lisa-marie mueller

lisa-marie mueller

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tracking ROI link

May 15, 2020

ipad with title, large neon star, movie reel, marker, purple Happy Friday! Today I wanted to walk through an option for tracking ROI. It’s much easier to make the business case for the work you do if you understand how it’s impacting people’s every day process. Thankfully, you can log just a few pieces of information and receive a lot of insight!


There are three main parts to tracking ROI data: the platform to track the data, the configuration file with the link, and the data you are tracking. There are multiple options for platforms to track this data. One option is Slack. You will want to create a web hook with Slack or your chosen platform. As always, before implementing processes with 3rd party applications, read and follow the license agreements.

config file

You may want to create a configuration file for your project so you don’t hard-code API keys or credentials. I would recommend building projects without the keys entered into the configuration files and then copy and pasting this information when you deploy it. This is more secure. Of course, it is important to know that the configuration file with this information will need to be on the computers of everyone who is using your plug-in and sending telemetry. Anyone with the credentials can send information to that channel. If your project is exclusively internal, this is an acceptable set-up, just know that this is how it works.

Once you have the configuration file you will need to add a method to read it. Our method is a public method and returns the Configuration. We need the location of the file as well as the tag we used. In my case, I called the URL “telemetryURL”. We can simply search through each of the elements in our config file and if the element has a tag “telemetryURL” we want to assign this value to the Configuration.


Then you can consider what data you would like to collect. Some options include the file name, date and time, and the name of the plug-in that was run. These are general pieces of information that can be included in our SendTelemetryData method. The ROI calculation is plug-in specific and can be added in the Execute method within the plug-in. Because I want to add plug-in specific information I have a parameter called “message” that allows me to also send any additional information that I want.

We can then format the information so it is easier to read and add any required description. I collect the username, date and time, and plug-in and format it into an easy to read string. Then I place the message on the next line. This is a utility method that I added to my Utility file so I can use it for all plug-ins.


The ROI calculation is entered as the message parameter in the above described method. This allows me to customize the information for each plug-in and still send the data I need. There may be slight differences in calculating ROI depending on the plug-in. Generally, I actually take the stop watch feature on my phone and time myself completing the tasks that the plug-in automates. I record it at least a few times to make sure there aren’t any outliers. Then, I find the appropriate relatable metric and multiply to get the total time saved.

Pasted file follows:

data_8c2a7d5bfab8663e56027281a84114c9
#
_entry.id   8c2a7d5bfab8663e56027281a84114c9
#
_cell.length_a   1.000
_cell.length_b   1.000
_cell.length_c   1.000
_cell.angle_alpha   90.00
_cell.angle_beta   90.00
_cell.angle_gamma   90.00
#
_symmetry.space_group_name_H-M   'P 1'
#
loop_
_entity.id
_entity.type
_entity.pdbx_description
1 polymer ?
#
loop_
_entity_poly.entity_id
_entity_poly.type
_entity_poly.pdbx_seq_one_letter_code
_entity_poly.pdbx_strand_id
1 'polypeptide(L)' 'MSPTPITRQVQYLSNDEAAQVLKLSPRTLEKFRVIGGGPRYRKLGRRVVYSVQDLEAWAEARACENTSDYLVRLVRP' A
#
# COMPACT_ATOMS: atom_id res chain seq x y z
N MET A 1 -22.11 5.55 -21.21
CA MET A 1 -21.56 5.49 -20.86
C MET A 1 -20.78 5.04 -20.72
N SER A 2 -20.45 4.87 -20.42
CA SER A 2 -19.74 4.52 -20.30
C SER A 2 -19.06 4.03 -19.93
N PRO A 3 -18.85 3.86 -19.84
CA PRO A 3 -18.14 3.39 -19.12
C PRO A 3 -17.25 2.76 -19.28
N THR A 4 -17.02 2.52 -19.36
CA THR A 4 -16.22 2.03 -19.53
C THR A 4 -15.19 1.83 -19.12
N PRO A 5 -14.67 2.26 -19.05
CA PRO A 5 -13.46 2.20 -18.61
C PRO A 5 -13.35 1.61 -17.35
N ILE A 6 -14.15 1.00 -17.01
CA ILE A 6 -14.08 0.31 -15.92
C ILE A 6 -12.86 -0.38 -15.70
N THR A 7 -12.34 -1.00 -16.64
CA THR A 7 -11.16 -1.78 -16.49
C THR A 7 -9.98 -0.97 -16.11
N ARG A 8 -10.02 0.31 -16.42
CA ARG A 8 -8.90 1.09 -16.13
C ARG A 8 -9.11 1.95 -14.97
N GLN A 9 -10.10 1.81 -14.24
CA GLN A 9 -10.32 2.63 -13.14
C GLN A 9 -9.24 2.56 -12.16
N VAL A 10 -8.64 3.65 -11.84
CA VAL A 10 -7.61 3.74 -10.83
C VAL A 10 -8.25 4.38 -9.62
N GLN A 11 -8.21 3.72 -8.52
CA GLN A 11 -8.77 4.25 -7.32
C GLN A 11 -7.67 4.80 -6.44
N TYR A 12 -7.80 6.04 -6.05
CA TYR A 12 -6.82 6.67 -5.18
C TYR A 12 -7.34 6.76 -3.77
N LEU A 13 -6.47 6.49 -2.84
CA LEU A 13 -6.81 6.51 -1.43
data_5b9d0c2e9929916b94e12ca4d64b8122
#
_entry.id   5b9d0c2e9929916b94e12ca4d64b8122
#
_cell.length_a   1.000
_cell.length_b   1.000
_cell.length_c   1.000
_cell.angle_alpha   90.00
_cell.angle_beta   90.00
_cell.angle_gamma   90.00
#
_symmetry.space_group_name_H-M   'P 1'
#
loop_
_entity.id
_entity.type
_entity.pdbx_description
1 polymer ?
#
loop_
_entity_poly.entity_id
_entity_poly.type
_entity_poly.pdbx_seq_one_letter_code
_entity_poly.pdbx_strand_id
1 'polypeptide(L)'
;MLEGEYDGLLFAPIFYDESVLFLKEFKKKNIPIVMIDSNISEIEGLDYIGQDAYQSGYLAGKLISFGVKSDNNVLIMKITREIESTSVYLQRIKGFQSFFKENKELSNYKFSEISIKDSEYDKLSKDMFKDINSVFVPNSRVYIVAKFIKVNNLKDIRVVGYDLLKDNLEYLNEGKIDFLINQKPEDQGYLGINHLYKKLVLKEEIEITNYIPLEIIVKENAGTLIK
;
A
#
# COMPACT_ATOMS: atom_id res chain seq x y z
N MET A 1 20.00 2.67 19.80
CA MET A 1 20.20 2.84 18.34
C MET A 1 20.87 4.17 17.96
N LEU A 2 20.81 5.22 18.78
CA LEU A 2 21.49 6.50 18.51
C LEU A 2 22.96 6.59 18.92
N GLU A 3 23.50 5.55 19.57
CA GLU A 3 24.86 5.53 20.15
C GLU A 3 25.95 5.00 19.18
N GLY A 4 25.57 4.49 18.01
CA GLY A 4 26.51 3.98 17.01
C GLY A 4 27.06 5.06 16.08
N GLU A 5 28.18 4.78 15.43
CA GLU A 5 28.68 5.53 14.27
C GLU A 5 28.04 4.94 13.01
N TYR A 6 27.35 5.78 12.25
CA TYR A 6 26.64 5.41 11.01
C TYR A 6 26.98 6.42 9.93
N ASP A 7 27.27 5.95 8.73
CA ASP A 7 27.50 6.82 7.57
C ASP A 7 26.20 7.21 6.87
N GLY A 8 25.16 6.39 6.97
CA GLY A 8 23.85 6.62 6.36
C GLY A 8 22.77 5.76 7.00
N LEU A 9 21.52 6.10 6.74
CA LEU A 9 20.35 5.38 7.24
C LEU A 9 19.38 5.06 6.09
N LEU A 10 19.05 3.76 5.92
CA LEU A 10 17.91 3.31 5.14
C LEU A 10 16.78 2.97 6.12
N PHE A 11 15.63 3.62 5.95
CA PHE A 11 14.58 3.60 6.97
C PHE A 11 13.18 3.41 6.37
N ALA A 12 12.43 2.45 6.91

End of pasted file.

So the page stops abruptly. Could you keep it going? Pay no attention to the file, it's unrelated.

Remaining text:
For example, for the Automate Interior Elevations Plug-In, I timed myself creating elevations, renaming them, adjusting the crop, adding the view template, and adding the masking region for one room. In my ROI calculation, I take this time and multiply it by the number of rooms that the program goes through to get my total time saved.

I send data both when the plug-in started running and then ROI data when it has completed. This way I also know if people are canceling after opening it. When the plug-in is started, I read the config file and then simply send the message “Started”. This code lives in the Execute method of the plug-in.

When a plug-in finishes running successfully, I record the ROI information. For interior elevations, I calculated an approximate time savings of 8 minutes per room. I multiply this by the number of rooms in the project and return the time saved in hours and minutes.


And these are the steps to start tracking the ROI of the plug-ins you make. I hope this will be helpful in understanding how your work impacts the time spent on projects.

Disclaimer: This post is intended to explain how to collect data relevant to tracking and understanding ROI. Please review any relevant privacy and protection policies before collecting data.


If you want to learn to code and don’t know where to start check out my posts about Steps to Learn to Code [for architects and designers] Part 1 and Part 2.

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